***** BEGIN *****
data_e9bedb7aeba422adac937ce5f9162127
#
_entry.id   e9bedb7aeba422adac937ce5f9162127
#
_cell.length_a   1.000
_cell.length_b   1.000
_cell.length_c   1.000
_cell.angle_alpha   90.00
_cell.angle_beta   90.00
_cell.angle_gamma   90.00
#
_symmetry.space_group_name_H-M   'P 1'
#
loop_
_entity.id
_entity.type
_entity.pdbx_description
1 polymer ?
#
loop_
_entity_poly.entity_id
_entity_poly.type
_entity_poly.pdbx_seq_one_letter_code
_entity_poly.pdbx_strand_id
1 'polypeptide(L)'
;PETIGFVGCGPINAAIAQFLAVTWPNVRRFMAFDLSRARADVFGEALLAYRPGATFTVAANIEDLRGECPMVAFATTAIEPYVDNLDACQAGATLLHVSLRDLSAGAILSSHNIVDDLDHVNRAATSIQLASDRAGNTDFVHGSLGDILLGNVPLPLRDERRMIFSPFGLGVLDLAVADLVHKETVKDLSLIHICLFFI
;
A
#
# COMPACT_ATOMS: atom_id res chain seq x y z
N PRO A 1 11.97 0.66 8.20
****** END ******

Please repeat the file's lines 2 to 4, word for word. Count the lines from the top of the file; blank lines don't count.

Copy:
#
_entry.id   e9bedb7aeba422adac937ce5f9162127
#